On January 23, 2017, the Soundboard Association filed suit in the U.S. District Court for the District of Columbia to challenge the 2016 letter opinion, styled Soundboard Association v. U.S. Federal Trade Commission, No. 17-cv-00150 (APM) (D.D.C.). The complaint first alleged the 2016 opinion was a “legislative rule” that, under the Administrative Procedures Act, the FTC was required to promulgate through notice and comment, which it did not do. The complaint also alleged the 2016 opinion effects a content-based speech restriction in violation of the First Amendment, because the Robocall Rule (to which Soundboard calls are now subject) applies to solicitations for charitable contributions directed to first-time donors, but expressly excludes such solicitations made to people who previously donated to, or are members of, the charity in question. See 16 CFR § 310.4(b)(1)(v)(B). According to the Soundboard Association, that carve-out improperly restricts speech based on what the caller says during the call – namely, whether the caller requests a first-time charitable donation or a repeated donation.

In an April 24, 2017 opinion, the district court rejected both arguments, granted the FTC’s motion for summary judgment, and denied the Soundboard Association’s cross-motion for summary judgment. The court first explained that the 2016 opinion is not a legislative rule that must be promulgated through notice and comment because it does not supplement or effect a substantive change in the Robocall Rule. Instead, the court held the 2016 opinion is an “interpretive rule” because it only communicates the FTC staff’s interpretation, based on new evidence, that Soundboard technology falls within the Rule’s existing restrictions on prerecorded messages. The district court described the nature of the FTC staff’s conclusion – that an existing regulation now applies to a particular form of telemarketing technology as currently used by the industry – as a “quintessential interpretive rule” which does not require notice and comment. Soundboard Association v. FTC, 2017 WL 1476116, at *11 (D.D.C. Apr. 24, 2017), appeal docketed, No. 17-5093 (D.C. Cir. Apr. 28, 2017).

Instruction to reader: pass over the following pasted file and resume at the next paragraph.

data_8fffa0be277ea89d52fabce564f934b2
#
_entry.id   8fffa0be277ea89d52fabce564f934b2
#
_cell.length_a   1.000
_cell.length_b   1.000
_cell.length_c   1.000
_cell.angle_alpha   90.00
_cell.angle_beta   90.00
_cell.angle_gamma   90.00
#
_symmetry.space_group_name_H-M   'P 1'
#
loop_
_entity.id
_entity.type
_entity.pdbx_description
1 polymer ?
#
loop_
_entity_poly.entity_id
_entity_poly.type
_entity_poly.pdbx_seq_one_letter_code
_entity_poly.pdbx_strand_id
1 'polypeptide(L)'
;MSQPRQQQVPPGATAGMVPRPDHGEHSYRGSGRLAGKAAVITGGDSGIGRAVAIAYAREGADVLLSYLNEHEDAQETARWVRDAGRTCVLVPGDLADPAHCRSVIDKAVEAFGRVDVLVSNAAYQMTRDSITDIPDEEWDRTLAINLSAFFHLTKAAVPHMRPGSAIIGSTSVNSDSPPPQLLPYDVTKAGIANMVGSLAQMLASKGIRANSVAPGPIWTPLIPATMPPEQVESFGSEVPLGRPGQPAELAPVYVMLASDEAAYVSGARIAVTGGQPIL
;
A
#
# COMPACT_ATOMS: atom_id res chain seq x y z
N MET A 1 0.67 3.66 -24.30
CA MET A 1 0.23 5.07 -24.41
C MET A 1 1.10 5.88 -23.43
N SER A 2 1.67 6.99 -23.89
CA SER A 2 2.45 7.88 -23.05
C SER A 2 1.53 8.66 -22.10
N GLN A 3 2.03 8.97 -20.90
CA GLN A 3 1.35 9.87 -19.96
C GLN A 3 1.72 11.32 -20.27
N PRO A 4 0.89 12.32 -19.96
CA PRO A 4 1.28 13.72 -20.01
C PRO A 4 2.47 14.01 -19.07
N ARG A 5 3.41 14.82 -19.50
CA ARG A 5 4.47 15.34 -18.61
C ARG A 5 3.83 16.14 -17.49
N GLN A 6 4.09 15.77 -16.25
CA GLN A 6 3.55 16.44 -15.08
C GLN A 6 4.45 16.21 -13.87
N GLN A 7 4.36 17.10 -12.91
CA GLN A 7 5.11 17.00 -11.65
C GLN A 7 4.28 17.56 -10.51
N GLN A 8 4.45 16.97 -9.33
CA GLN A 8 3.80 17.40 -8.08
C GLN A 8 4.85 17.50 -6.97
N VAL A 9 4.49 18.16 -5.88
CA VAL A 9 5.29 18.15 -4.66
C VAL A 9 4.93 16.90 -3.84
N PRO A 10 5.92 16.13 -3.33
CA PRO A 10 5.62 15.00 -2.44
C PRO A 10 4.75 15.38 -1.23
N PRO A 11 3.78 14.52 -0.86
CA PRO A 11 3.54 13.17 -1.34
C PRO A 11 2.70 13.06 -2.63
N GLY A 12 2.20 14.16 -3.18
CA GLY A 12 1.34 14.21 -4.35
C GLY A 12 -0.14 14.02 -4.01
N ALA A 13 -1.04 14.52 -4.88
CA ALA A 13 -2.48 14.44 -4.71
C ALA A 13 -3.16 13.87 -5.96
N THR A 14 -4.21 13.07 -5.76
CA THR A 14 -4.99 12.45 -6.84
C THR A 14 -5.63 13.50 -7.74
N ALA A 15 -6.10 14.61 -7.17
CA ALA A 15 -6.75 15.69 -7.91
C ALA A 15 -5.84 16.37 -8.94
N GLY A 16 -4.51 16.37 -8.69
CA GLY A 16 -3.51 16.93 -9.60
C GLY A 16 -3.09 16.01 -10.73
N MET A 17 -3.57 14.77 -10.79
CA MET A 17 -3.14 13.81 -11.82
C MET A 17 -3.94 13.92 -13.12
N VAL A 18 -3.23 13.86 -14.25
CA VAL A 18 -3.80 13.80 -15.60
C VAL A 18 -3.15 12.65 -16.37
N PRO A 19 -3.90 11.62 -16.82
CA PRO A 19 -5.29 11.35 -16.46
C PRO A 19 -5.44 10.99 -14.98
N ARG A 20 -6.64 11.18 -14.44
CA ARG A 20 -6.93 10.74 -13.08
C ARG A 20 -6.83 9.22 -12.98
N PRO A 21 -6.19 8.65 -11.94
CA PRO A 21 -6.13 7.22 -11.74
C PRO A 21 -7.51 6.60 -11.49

The court then held the Robocall Rule’s carve-out for charitable solicitations to prior donors or current members does not create a content-based speech restriction. Instead, the restriction is content-neutral because it turns on who the recipient is – a first-time donor or a prior donor – not what is said. Id. at *13-14.

The Soundboard Association has appealed the district court’s decision to the D.C. Circuit. Stay tuned to the KTS Class Action Blog for updates on where this issue comes out.

Takeaway:

For the time being, telemarketers using Soundboard technology have until May 12, 2017 to ensure they comply with the TSR’s provisions (16 CFR § 310 et seq.) applicable to the use of pre-recorded messages. Companies using this technology should carefully review the TSR, stay apprised of developments in the Soundboard Association’s appeal, and seek legal advice regarding any compliance questions.